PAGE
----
FAYETTEVILLE -- Hunter Yurachek was right on time, which took some effort.
It was 7:15 p.m. and his first meeting that day had been at 8 a.m. and his last one at 5 p.m., and he still fit in time for a stress-relieving run. The new University of Arkansas, Fayetteville vice chancellor and athletic director was starting something new Wednesday at the home basketball game.
He was having guests watch the game with him. He's going to do that for every home game he can, and it usually won't be media types such as Steve Sullivan, Bo Mattingly and yours truly.
The natural observation would be that with two of his first guests being from Little Rock, he realizes central Arkansas is important to the Razorbacks too. This is true, but it doesn't stop there: He said he wants to embrace the entire state.
Since his hiring Dec. 5, Yurachek his been in an all-out sprint, closing the books at the University of Houston, rushing to get his family to his oldest son's final college football game at Marshall, seeing his middle son -- a senior in high school -- make the transition from football to basketball and the same with his seventh-grade son.
There was also a family Christmas and a huge transition to the Razorbacks athletic program.
The Yuracheks are an athletic family. Yurachek played four years of basketball at Guilford College, where he got a degree in business management. He later earned his master's in sports management for the University of Richmond.
It's also a family that believes in academics. Oldest son Ryan caught 54 passes as a senior tight end but made the conference all-academic team, too. Middle son Jake is starting to get scholarship offers for football, and youngest son Brooks loves basketball, but loves football more.
Wife and mom Jennifer Yurachek is holding everything together in Houston until this summer -- when school's out and high school graduation is over -- to make the move to Arkansas.
Yurachek is in full-court-press mode, and the first observation of the new athletic director is he is a guy who lives easily in the world of white- and blue-collar workers. His own work ethic is nose to the grindstone.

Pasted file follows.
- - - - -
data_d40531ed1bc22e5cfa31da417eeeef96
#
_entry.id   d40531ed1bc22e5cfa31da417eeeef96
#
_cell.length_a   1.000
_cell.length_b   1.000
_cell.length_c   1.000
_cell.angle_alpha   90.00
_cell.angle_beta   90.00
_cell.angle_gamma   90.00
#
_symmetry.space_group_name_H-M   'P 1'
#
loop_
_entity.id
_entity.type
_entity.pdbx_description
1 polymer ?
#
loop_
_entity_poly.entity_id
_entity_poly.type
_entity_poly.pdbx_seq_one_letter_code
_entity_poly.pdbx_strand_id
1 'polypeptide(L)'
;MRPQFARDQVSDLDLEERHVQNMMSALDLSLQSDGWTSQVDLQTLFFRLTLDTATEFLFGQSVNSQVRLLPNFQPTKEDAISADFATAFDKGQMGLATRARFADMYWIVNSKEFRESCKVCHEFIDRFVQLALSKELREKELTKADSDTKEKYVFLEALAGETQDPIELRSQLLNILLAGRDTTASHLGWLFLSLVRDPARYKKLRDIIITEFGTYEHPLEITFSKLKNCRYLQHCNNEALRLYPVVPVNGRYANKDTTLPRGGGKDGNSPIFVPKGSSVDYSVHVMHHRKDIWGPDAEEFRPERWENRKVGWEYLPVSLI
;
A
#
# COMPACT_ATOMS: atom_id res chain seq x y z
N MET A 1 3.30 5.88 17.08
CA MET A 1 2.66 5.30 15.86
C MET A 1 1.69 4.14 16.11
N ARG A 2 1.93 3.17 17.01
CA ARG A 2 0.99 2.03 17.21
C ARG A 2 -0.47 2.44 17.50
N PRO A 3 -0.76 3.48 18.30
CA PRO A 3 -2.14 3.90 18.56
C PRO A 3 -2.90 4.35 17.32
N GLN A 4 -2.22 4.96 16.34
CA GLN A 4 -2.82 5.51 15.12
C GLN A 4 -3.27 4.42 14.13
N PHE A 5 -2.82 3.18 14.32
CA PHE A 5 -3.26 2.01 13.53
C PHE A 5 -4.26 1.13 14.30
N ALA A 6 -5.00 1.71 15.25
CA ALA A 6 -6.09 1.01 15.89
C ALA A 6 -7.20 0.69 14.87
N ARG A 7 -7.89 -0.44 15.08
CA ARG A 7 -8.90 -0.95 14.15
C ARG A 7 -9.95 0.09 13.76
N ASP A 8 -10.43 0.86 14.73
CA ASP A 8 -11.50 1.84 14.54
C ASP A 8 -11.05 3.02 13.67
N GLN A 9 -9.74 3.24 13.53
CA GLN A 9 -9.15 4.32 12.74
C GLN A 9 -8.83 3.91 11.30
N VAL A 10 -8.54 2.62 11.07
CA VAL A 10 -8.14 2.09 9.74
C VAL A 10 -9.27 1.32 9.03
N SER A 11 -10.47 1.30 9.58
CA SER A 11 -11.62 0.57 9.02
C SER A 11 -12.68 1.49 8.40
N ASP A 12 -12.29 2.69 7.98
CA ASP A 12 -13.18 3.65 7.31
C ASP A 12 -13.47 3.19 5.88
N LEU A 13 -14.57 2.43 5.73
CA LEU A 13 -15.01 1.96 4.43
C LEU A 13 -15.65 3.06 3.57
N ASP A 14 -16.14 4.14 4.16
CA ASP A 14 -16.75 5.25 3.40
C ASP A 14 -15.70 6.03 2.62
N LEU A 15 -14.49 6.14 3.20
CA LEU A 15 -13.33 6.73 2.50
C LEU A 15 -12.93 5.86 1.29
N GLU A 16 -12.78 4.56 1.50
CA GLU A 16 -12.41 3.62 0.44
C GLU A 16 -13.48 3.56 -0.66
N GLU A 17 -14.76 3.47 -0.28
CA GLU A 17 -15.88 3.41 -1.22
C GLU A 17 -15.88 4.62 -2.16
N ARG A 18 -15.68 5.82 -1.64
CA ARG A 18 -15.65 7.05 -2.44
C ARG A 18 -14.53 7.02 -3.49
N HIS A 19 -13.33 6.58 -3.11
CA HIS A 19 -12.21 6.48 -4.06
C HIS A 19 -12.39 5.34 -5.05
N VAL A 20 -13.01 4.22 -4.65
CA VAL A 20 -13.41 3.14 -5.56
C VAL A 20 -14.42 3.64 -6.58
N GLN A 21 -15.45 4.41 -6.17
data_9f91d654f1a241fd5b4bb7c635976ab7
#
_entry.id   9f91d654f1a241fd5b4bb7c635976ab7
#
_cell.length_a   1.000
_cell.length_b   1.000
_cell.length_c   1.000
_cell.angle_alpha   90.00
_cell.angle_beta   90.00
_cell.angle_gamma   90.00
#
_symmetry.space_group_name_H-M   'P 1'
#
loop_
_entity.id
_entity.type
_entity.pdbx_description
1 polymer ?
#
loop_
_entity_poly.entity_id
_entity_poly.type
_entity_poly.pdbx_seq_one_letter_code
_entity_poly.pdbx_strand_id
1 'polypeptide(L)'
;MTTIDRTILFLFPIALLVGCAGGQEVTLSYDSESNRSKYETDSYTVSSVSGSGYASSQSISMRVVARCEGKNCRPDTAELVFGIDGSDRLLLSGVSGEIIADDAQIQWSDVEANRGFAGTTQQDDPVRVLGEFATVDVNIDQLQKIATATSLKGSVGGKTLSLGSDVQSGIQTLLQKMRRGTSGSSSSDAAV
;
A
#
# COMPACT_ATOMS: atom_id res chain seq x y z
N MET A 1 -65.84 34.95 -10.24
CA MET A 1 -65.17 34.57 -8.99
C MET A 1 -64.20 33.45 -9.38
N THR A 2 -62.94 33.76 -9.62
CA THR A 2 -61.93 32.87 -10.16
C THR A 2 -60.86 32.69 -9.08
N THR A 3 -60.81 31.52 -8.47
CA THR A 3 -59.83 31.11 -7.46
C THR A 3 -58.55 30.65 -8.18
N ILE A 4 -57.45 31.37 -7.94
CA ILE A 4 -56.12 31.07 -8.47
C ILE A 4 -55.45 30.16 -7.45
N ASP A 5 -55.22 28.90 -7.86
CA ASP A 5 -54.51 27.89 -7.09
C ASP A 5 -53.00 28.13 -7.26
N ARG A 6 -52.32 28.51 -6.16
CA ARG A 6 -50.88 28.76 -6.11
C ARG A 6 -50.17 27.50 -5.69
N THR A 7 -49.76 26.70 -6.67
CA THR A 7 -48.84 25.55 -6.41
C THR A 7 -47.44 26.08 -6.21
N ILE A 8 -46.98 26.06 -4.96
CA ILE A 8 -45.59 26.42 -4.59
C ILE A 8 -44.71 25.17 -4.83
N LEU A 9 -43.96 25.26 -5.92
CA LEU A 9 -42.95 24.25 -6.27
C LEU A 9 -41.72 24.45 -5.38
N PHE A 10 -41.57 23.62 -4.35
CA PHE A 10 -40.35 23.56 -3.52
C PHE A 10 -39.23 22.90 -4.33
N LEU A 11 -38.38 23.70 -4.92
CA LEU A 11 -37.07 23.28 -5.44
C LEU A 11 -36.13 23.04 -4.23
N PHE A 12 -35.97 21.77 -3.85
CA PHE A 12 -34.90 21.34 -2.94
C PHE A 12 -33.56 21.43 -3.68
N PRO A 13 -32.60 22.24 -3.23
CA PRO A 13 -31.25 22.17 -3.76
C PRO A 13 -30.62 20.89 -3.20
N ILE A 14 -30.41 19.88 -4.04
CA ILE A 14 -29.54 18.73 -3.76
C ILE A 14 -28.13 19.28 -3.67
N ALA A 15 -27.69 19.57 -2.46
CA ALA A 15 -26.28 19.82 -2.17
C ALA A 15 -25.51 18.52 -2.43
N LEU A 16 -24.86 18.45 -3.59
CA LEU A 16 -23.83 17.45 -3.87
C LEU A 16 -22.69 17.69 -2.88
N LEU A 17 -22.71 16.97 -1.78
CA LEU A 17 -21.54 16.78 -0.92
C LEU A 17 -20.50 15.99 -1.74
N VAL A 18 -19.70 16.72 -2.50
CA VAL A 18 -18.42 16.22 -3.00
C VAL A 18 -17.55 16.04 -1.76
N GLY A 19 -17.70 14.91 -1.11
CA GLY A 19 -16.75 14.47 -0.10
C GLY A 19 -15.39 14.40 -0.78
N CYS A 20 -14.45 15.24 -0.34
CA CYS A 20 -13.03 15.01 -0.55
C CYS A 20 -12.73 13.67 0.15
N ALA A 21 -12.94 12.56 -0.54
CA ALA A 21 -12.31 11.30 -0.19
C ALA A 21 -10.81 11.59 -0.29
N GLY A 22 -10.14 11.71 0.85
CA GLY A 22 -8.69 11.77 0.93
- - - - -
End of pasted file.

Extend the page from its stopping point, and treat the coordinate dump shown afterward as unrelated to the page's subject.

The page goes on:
He asked questions because he wants to learn more about the pride and tradition of the Arkansas Razorbacks.
He soaked up stories about the Razorbacks without offering opinions. He listened intently.
When it was time for the LSU-Arkansas basketball game, we were not whisked off to a private suite but instead sat in the stands. As expected, he had good seats, but from his vantage point he could completely watch the behind-the-scenes operation of the game.
It was an intersting game to be that close to the AD.
Once when a referee demanded a fan be ejected, Yurachek quickly and quietly got involved. Not in front of the crowd, but off to the side.
When the Razorbacks made a run he was squirming a little and yelling encouragement, but not too loudly. He never stepped foot on the court.
He's not an empire-builder, and he's not trying to be the face of the program. He's the CEO who keeps things flowing.
He cheered for the Razorbacks like he was one of them, and in this short time he seems to have started to make that jump.
He didn't make an entrance into the game, instead timing it so the fans were on their feet and focused on the game.
Yurachek is not afraid -- not of confrontation, a challenge or being himself. It appears he has hit the reset button for a total evaluation, but he has a game plan.
Sports on 01/14/2018
Print Headline: Yurachek absorbs way of the Razorbacks